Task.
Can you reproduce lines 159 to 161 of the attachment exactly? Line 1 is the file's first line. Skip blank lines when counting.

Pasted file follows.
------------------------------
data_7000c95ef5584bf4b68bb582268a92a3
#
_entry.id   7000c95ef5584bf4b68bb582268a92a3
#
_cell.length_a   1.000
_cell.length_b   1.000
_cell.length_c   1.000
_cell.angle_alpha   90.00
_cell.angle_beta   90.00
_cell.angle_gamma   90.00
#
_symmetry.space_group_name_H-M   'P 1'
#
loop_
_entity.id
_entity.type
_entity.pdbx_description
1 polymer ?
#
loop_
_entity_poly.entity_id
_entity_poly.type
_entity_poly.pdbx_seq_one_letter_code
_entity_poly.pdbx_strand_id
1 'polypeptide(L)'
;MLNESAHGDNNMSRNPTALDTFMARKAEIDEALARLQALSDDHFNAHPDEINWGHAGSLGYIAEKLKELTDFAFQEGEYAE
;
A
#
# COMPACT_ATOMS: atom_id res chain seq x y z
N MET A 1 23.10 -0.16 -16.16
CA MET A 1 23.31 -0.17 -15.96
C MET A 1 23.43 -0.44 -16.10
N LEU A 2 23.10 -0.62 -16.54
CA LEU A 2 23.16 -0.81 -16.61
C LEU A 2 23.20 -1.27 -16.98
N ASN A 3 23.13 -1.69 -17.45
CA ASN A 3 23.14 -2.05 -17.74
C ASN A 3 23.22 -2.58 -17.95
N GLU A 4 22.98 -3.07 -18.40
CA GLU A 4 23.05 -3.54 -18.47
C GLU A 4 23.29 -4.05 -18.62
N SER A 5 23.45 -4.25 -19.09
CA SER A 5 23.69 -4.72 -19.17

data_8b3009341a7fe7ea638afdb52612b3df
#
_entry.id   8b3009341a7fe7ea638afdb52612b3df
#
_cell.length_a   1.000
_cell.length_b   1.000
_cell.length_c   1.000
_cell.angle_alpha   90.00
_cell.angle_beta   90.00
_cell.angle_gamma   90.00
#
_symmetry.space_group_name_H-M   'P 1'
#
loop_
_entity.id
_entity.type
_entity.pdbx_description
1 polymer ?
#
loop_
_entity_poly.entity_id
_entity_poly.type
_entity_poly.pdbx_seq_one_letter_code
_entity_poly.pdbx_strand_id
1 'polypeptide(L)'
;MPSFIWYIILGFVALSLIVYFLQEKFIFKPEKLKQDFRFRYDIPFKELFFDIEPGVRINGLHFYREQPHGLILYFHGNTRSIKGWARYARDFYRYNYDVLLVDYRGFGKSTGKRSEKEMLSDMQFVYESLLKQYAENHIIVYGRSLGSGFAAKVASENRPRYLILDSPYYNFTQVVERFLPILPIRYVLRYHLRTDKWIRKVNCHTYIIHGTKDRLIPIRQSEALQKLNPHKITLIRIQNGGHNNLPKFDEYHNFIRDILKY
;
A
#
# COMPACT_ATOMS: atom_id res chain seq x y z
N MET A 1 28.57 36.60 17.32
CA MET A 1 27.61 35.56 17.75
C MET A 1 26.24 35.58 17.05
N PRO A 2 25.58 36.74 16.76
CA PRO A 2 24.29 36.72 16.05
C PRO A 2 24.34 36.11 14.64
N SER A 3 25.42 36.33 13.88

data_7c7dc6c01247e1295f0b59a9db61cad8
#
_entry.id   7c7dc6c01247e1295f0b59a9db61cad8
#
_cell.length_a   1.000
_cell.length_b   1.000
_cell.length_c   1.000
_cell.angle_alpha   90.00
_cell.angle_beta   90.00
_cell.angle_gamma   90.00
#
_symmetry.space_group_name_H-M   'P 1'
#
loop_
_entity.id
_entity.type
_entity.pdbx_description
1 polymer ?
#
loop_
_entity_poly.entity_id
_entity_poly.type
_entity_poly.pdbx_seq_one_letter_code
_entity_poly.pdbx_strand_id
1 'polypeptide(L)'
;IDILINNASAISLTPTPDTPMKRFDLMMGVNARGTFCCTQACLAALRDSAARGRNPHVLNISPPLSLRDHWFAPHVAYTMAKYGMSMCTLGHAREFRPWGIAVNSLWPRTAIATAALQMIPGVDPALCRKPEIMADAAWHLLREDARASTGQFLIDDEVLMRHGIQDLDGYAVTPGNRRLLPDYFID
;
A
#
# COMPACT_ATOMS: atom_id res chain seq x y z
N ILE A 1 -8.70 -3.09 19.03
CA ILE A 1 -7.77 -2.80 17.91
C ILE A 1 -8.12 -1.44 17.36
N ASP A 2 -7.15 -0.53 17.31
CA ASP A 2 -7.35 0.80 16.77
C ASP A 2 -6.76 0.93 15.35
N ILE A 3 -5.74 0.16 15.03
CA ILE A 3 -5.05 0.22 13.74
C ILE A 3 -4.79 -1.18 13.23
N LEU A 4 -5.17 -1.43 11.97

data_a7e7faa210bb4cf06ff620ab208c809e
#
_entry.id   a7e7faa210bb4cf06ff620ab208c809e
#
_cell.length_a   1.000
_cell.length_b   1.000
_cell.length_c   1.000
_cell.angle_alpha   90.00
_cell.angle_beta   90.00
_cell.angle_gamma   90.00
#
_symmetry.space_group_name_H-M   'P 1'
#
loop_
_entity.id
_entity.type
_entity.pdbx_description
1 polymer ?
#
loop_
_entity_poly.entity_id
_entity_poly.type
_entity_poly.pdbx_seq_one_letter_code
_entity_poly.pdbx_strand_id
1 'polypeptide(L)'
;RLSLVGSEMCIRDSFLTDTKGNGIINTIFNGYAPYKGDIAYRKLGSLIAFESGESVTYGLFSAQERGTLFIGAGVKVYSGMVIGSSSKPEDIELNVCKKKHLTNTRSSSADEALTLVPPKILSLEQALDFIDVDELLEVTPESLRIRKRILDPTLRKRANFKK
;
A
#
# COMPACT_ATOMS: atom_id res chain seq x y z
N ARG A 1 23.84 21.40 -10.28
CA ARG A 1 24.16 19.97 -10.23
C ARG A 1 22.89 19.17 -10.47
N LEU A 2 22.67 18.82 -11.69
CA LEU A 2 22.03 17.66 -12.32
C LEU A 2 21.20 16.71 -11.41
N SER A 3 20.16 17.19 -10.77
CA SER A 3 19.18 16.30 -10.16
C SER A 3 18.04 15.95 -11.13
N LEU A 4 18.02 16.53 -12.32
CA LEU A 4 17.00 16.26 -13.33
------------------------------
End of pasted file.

CA SER A 3 19.18 16.30 -10.16
C SER A 3 18.04 15.95 -11.13
N LEU A 4 18.02 16.53 -12.32